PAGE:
Granthis are what keep an individual entangled in their preferences, desires, and fears. Both knowledge and action are needed to work out the knots and transcend their restrictions. In yoga nidra we can untie our granthis….

The increased body awareness fostered in yoga nidra promotes healing through the intervention of the mind into areas that it can now feel that it was once disconnected from. In yoga nidra, the mind reaches into areas of the body which hold memories, beliefs, and thought patterns that can be the root cause of illness, disease, tension, or discomfort. By bringing awareness to these areas, deep tensions that hold belief patterns in place can be resolved and released….The overall effect is the activity of the brain leads to the relaxation of the mind, body, and spirit.

Tips for Using Yoga Nidra

  • Experience live yoga nidra sessions. 
  • Focus on one main teacher. 
  • After you are experienced with yoga nidra practice move from one teacher to a variety of teachers.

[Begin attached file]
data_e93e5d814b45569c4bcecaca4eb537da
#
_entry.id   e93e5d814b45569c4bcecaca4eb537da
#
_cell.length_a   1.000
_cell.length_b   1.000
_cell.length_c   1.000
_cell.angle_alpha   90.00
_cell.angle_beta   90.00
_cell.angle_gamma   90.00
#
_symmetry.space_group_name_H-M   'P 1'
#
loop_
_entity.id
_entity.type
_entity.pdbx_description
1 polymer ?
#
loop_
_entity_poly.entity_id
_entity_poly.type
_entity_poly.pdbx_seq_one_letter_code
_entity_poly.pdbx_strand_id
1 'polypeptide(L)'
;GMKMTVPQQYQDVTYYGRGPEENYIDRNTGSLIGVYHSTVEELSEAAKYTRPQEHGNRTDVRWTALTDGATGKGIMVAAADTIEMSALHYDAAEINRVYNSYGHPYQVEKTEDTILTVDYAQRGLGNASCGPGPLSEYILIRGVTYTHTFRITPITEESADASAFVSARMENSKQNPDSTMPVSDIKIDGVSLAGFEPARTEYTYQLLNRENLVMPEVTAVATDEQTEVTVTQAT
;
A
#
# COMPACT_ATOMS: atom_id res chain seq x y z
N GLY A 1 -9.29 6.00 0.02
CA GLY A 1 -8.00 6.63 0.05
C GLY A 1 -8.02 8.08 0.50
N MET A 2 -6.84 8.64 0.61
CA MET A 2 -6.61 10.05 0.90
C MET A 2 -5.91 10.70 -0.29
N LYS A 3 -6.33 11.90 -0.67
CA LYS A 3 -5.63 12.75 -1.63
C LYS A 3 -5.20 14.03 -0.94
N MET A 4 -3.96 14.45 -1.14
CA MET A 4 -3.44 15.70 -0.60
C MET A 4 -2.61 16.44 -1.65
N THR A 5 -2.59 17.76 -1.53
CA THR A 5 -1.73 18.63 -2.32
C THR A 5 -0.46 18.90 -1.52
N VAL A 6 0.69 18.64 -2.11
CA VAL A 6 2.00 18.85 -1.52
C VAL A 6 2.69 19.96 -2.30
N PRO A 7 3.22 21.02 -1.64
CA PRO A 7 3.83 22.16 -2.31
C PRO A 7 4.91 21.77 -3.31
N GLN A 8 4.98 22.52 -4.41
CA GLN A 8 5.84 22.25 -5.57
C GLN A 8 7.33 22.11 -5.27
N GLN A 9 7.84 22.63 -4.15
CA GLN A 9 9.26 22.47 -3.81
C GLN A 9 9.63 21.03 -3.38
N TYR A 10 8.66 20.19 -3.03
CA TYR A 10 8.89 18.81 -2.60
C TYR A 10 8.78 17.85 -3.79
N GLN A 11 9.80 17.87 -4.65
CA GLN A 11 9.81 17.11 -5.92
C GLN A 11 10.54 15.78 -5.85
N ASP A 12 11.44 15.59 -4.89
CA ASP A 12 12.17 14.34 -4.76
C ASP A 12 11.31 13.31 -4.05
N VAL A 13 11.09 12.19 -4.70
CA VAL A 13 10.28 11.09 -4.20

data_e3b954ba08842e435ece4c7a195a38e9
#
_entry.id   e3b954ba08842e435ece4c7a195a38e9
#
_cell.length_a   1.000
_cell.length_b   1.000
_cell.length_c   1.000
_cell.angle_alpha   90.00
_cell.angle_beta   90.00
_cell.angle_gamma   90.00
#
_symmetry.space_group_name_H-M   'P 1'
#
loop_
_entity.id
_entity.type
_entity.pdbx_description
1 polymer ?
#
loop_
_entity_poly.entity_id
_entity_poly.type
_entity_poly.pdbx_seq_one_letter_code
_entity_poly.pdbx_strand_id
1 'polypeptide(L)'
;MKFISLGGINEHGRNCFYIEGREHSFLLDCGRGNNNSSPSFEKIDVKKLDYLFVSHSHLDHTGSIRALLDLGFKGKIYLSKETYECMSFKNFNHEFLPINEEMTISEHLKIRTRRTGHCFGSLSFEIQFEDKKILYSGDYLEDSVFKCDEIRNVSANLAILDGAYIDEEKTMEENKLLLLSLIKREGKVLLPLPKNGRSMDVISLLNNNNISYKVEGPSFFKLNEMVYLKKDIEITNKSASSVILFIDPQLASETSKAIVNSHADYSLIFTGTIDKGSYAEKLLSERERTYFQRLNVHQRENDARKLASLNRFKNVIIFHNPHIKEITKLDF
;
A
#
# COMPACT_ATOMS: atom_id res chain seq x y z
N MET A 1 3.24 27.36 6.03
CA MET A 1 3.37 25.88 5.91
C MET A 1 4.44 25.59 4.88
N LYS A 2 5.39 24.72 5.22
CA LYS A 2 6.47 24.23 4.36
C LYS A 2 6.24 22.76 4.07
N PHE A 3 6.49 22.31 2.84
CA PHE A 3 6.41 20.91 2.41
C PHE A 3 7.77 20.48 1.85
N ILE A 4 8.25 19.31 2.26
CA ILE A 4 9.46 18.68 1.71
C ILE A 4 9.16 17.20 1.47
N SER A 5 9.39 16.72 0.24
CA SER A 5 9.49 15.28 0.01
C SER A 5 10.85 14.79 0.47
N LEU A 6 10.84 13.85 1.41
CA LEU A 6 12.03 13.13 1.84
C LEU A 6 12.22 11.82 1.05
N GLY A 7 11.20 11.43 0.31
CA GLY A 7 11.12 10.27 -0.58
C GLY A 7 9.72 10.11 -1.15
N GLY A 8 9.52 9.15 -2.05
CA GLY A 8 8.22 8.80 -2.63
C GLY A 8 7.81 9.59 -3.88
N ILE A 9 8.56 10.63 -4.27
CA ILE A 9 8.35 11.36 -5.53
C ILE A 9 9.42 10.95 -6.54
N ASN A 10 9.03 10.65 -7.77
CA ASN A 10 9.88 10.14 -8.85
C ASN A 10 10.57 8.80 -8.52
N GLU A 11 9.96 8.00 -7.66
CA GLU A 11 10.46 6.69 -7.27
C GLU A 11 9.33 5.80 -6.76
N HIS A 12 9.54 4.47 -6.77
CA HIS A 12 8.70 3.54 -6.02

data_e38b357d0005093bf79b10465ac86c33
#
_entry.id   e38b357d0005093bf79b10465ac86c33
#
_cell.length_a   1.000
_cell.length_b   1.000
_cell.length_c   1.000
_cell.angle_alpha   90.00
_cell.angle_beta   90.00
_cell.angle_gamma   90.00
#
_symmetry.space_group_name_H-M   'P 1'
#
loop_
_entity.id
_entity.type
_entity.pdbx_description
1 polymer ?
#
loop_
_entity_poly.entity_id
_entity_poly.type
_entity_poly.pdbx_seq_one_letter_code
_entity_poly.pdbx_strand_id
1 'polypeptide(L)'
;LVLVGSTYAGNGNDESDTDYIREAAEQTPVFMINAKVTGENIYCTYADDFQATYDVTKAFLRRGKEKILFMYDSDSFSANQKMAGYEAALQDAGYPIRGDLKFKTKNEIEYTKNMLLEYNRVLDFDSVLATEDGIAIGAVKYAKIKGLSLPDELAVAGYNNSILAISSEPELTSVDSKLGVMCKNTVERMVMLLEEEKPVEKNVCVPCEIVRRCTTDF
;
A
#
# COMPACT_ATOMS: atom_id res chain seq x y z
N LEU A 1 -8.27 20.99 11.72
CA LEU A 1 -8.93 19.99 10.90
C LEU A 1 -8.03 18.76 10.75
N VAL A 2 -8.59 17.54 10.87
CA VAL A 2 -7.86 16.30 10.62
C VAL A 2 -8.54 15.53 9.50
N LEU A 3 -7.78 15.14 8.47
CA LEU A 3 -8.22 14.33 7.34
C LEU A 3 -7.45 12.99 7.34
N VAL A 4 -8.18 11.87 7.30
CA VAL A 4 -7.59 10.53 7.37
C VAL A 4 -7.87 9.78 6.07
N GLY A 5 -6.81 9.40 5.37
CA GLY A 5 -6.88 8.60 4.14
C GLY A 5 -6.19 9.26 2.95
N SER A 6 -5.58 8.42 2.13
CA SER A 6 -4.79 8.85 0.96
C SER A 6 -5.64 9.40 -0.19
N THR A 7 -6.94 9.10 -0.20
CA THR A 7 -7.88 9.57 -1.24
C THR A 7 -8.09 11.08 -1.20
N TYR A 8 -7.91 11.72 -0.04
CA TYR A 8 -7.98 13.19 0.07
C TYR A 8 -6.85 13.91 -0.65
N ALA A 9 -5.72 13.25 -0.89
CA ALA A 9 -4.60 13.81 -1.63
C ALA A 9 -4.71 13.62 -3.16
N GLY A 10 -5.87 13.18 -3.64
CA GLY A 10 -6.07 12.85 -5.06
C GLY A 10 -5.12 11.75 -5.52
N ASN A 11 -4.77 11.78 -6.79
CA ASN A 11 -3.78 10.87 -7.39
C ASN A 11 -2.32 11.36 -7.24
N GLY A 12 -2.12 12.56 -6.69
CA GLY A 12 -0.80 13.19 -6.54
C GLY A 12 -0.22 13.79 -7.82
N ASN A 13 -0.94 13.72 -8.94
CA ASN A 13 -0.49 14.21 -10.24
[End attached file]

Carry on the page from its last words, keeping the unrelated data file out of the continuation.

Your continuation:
• Don’t overanalyze how you react—just experience the practice. 
  • To supplement your “live” experiences, work also with recordings. Preferably start out with many repeated listenings to a single recording. Then branch out to a range of recordings and voices. 
  • Once you have had some months of experiencing yoga nidra: transcribe a couple of your favorite yoga nidras and investigate the differences. 
  • Practice yoga nidra where you mentally guide yourself. 
  • Make recordings or your own yoga nidras—try them yourself and see how they make you feel. 
  • Practice yoga nidra on yourself—using unspoken mental commands and your own recordings and those or your favorite teachers for many months before you consider using it with students and/or clients. 
  • Be patient. 
  • Love the process. 

    *Adapted from "Nyasa Yoga Nidra Teacher Training Manual," Nya Patrinos, 2021.